And nervously I opened the door at 10am. A long line of buggies and mums and babies and toddlers were waiting outside, and more followed behind. The hall was full and noisy; the toddlers ran round in circles or rode little trucks like dodgem cars, the babies sat mesmerised in the baby corner and the mums chatted. Then we sat in a big wide circle and sang all my favourites (My top 3: Dingle Dangle Scarecrow, Miss Polly had a Dolly and 3 Naughty Monkeys).

I had such a strong sense of pride, community and belonging – and relief!  Today felt a little bit like that. You just don’t know if people will come along and see what you’re up to; you don’t know if they will like it if they do come.  You don’t know – but you take a deep breathe and open the door.

I just wanted to give a big shout out to all you lovely people who have come over to say hello, join up or give encouragement to Channel Mum. Thank you for giving us such a warm welcome.  And thanks to the GuardianThe Drum and Campaign who helped us get the word out.



Channel Mum’s inaugural Vlog 15 is here!

Today we’ve released the results of the first ever Channel Mum Vlog 15 index, revealing the top 15 mum-focused YouTube creators for the month of December 2014.

We’ve put together a very clever-sounding algorithm that allows us to rate creators against each other across a range of datapoints to give us an engagement and reach score and then a ranking based on a combination of both. We wanted the Vlog 15 to be not just reflective of creators’ scale (subscribers / views) in the way that most YouTube indexes are, but also to factor quality of engagement with content, and also the creator’s social footprint outside of YouTube.


The much-loved Anna Sacconne managed to cling to her position at the top of the index in both November and December, though in December she was joined at the top by Sprinkle of Chatter‘s Louise Pentland, who achieved the exact same score as Anna. Within the overall 15 there’s a real mix of different interests and specialisms among the vloggers and their content, including grocery hauls, cooking, kids & mum fashion, beauty and money-saving.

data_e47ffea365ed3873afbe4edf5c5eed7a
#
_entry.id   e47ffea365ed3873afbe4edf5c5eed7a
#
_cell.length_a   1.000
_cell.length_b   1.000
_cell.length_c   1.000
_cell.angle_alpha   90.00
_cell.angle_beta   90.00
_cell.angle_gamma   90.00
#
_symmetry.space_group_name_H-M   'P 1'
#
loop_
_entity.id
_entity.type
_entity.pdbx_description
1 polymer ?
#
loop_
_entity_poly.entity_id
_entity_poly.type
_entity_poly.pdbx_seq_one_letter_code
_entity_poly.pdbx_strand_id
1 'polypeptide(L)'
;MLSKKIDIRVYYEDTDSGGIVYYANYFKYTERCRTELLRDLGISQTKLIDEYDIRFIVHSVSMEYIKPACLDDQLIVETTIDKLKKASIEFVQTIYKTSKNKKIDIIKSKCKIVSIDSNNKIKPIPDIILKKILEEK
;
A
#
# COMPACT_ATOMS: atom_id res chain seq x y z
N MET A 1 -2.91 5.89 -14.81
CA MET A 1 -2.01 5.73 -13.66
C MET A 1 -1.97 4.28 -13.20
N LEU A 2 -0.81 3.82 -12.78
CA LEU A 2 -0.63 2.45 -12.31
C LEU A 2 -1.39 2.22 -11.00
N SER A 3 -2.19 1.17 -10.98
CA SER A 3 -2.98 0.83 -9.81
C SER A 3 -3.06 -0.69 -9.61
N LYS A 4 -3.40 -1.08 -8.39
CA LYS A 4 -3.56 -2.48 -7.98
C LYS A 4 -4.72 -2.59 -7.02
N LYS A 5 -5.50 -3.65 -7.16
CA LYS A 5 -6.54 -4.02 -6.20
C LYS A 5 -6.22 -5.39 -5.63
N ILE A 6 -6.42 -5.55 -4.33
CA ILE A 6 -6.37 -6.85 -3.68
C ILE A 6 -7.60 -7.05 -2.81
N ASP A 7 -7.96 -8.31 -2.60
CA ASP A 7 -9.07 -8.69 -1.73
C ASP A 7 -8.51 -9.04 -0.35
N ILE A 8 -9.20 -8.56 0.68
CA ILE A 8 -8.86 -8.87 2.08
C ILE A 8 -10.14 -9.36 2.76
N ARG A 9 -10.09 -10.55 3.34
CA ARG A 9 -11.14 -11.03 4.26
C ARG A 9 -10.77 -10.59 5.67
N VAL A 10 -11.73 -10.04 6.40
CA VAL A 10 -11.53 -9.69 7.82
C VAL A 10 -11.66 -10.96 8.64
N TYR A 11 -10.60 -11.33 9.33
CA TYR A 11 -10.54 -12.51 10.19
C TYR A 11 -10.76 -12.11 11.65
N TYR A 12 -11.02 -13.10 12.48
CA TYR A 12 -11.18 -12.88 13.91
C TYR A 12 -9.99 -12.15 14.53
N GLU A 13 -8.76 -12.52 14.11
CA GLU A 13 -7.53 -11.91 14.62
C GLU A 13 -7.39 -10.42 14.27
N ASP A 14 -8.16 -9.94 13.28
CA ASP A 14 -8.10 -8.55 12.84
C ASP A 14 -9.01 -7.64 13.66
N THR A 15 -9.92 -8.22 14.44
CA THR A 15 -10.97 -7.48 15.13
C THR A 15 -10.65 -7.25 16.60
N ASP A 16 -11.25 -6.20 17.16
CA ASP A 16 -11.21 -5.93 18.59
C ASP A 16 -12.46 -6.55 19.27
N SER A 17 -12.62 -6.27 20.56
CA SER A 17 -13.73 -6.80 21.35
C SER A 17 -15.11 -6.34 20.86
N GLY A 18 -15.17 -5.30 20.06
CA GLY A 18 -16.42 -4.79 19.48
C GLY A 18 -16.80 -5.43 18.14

December was a busy month for our lovely creators, with many of them participating in Vlogmas, which saw them joining scores of other YouTubers in committing to post every day throughout the month. But despite the number of videos posted by the vloggers increasing by 30 percent between November and December, this didn’t translate into an increased number of views, with the Vlog 15 clocking 3m less views in December vs. the previous month, showing that increased frequency doesn’t necessarily mean more views.


We’ve looked at average watch-time as a key metric in our index, as we know it’s an important part of the YouTube algorithm that determines which content appears organically on the site. Interestingly there was no correlation between the scale of the vloggers’ community and their watch-time, showing that even newer vloggers or those with smaller communities can command impressive watch-times with the right content.

We’ll be releasing the Channel Mum Vlog 15 in the second week of each month for the month previously. We hope it will become a really useful resource for viewers, advertisers and vloggers themselves to assess the performance of mum-focused YouTube talent.


If you’re a vlogger or creator and would like to be considered for the Vlog 15, please get in touch at To be assessed, you must have a minimum of 1000 subscribers and have made at least one piece of mum-focused content during the relevant month.

For anyone else who would like more information or to offer feedback about the Vlog 15, please drop us a note at

The honest face of parenting

My kids don’t google questions anymore, they youtube them. And for a while that’s how I thought it would be. YouTube for kids: Minecraft, makeup and funny cat videos. But the YouTube kids are growing up – and having babies. And the YouTube generation of mums have just as many questions as I did when I was a new mum: how do I get my baby to sleep when they think that day is night and night is day? Can I give Calpol AND Ibuprofen for a fever? Is it normal for my baby to cry this much? But more importantly, am I normal?! Why is this so scary? Does anyone else feel overwhelmed? Am I really good enough to be in charge of this tiny delicate, precious little baby?

Millennial mums deserve answers to these questions and they want it in the intimate, visual format of video blogging: vlogging, where it feels like you’re hearing from friends you can get to know and trust. But if you look for answers on YouTube right now, you’ll probably be met mostly by American ‘moms’ (lovely but just different somehow) or corporate how-to’s.

And so Channel Mum was born.

There are some great Mum vloggers already out here – and we’ll introduce you to them here. But we’re also sponsoring 100 mums to find their vlogging voice and tell us their stories. Could you be one? Channel Mum videos are made with love and from the heart by real mums. It’s not about experts telling you what to do, it’s about the honest face of parenting.

The Channel Mum family is about love, trust, friendship and support.

This short film shows just what we mean by that.

Join us and come along on our journey.